Sergius VII of Naples

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Southern Italy in 1112 CE showing the major states and cities.

Sergius VII (died 30 October 1137) was the thirty-ninth and last duke (or magister militum) of Naples. He succeeded his father John VI on the Neapolitan throne in 1120 or 1123 at a time when Roger II of Sicily was rising rapidly in power. When Roger succeeded as duke of Apulia in 1127 and was crowned king in 1130, the fate of Naples hinged on Sergius' relations with the Sicilian court.

In 1131, Roger demanded from the citizens of Amalfi the defences of their city and the keys to their castle. When the citizens refused, Sergius initially prepared to aid them with a fleet, but the Admiral George of Antioch blockaded the port city with a larger fleet and Sergius submitted to Roger. According to the chronicler Alexander of Telese, Naples "which, since Roman times, had hardly ever been conquered by the sword now submitted to Roger on the strength of a mere report." Sergius' prestige was not high and all of southern Italy was now in Roger's hands.

In 1134, Sergius supported the rebellion of Robert II of Capua and Ranulf II of Alife, but avoided any direct confrontation with Roger. After the fall of Capua, he did homage to the king. But the next year, on 24 April 1135, a Pisan fleet under the exiled Robert of Capua laid anchor in Naples. Carrying 8,000 reinforcements, the fleet increased rebel morale and soon a full-scale revolt had recommenced. Sergius had to welcome Ranulf, who was in the same position as he: in revolt against the king to whom he had so recently sworn fealty. The rebel leaders—Robert, Ranulf, and Sergius—were besieged in Naples until Spring 1136. By then, many people were dying of starvation. Yet according to the historian and rebel sympathiser Falco of Benevento, Sergius and the Neapolitans did not relent, "preferring to die of hunger than to bare their necks to the power of an evil King." The naval blockade of Naples, however, had holes and Sergius was able to slip by to Pisa for more supplies and on another occasion Robert did the same. A relief army, commanded by none other than the Emperor Lothair II himself, however, was coming to Naples' rescue and Roger lifted the siege.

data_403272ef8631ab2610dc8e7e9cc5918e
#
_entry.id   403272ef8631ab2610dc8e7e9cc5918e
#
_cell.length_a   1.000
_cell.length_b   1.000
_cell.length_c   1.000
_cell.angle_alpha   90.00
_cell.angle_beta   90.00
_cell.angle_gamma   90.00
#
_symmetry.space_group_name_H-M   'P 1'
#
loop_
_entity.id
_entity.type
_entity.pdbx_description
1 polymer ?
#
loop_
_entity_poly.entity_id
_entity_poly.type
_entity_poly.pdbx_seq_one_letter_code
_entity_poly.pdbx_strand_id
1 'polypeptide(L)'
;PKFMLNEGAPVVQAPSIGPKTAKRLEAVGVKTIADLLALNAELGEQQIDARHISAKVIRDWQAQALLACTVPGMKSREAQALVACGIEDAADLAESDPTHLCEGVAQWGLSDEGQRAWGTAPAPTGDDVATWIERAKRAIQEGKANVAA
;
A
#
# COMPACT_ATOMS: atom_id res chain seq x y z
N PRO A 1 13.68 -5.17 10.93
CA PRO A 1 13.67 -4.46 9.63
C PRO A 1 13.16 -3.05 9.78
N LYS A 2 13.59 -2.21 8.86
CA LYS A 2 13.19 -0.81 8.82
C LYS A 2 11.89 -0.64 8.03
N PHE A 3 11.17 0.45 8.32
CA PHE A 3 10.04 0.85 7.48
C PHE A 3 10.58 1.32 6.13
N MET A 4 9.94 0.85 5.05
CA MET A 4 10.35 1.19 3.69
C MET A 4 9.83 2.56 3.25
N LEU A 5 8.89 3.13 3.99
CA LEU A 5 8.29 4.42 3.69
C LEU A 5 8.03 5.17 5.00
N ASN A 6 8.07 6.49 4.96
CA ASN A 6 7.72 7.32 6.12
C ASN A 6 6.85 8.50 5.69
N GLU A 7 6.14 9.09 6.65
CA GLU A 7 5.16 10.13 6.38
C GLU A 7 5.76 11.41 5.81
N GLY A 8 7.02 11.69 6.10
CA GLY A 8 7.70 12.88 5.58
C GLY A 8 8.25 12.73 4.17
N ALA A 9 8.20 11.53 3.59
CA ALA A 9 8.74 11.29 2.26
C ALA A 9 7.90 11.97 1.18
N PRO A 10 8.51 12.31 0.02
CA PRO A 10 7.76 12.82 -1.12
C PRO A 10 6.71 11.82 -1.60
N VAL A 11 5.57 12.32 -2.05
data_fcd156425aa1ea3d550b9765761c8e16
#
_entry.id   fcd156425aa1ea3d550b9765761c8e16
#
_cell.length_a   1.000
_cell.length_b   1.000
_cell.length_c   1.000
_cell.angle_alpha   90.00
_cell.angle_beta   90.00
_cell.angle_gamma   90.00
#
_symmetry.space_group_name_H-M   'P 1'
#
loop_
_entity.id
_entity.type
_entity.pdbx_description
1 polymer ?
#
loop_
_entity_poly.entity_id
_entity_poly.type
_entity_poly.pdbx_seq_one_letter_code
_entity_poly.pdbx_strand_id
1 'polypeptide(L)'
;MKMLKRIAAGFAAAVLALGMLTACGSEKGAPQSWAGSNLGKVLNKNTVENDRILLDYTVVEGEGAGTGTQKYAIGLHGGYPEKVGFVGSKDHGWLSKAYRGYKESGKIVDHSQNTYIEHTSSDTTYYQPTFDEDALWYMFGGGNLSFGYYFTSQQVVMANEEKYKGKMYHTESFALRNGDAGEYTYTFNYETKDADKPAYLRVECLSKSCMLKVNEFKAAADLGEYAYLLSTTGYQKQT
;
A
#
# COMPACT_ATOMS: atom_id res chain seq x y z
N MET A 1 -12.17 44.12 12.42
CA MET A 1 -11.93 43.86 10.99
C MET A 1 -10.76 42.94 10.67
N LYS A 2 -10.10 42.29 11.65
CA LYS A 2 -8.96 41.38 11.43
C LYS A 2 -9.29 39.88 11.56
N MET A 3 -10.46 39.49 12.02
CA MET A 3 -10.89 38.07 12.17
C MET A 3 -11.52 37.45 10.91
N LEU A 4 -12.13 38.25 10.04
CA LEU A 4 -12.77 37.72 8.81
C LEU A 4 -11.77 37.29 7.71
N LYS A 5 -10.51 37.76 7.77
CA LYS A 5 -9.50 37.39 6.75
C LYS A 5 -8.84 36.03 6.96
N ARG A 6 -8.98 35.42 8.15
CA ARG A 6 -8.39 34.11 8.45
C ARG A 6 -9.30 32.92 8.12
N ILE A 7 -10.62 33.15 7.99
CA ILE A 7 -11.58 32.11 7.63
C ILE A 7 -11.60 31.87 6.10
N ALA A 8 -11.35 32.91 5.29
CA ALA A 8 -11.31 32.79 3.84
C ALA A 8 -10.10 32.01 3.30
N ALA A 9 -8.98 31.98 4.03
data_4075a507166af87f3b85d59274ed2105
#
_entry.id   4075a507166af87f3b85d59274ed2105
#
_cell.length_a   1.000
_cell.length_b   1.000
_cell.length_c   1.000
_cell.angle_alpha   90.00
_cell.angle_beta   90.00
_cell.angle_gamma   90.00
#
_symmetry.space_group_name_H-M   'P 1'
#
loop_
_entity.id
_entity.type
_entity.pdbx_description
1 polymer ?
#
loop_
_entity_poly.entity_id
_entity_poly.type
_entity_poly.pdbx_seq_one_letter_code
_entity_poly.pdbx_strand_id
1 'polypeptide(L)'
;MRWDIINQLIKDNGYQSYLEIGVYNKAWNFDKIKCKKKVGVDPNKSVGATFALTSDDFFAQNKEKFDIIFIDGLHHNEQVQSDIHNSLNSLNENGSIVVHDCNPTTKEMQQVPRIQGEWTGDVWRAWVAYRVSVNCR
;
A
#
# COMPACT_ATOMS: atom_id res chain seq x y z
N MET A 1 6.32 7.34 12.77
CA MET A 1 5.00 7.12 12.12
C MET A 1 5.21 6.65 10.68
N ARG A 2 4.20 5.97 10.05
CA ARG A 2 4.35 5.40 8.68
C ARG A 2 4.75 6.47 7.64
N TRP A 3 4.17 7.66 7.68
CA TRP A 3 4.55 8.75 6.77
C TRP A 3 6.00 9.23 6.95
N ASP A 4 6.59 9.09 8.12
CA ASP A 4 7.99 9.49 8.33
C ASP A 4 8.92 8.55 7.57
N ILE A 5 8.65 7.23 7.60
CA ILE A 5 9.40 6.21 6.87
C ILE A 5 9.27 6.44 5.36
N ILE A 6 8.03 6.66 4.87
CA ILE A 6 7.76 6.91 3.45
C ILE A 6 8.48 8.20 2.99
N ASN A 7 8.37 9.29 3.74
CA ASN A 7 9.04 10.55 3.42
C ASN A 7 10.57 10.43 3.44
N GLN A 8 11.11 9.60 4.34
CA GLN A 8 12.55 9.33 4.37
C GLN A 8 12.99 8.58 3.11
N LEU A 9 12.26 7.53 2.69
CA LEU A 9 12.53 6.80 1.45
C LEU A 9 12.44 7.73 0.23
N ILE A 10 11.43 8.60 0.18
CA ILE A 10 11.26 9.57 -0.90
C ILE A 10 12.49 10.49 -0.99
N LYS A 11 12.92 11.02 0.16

Lothair left quickly after conquering nearly the whole of the Mezzogiorno, and so Roger was able to retake his lost possessions. Sergius again kneeled before him in homage, trying to spare his city another siege. Sergius was forgiven and accompanied Roger on an expedition against his erstwhile ally Ranulf, now duke of Apulia. On October 30, at the Battle of Rignano, he and Roger II, as well as Roger's son, were defeated, Sergius himself dying on the field.

Ironically enough, Roger's defeat in Rignano opened the field to his conquest of Naples itself, since Sergius VII died heirless and Naples' nobility couldn't reach an agreement as to who would succeed as duke. Roger finally absorbed the Duchy of Naples into his new kingdom in 1139, when the pope, Innocent II, and the Neapolitan nobility acknowledged the young Alfonso of Hauteville as duke.

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Preceded by
John VI
Duke of Naples
1120–1137
Succeeded by
Alfonso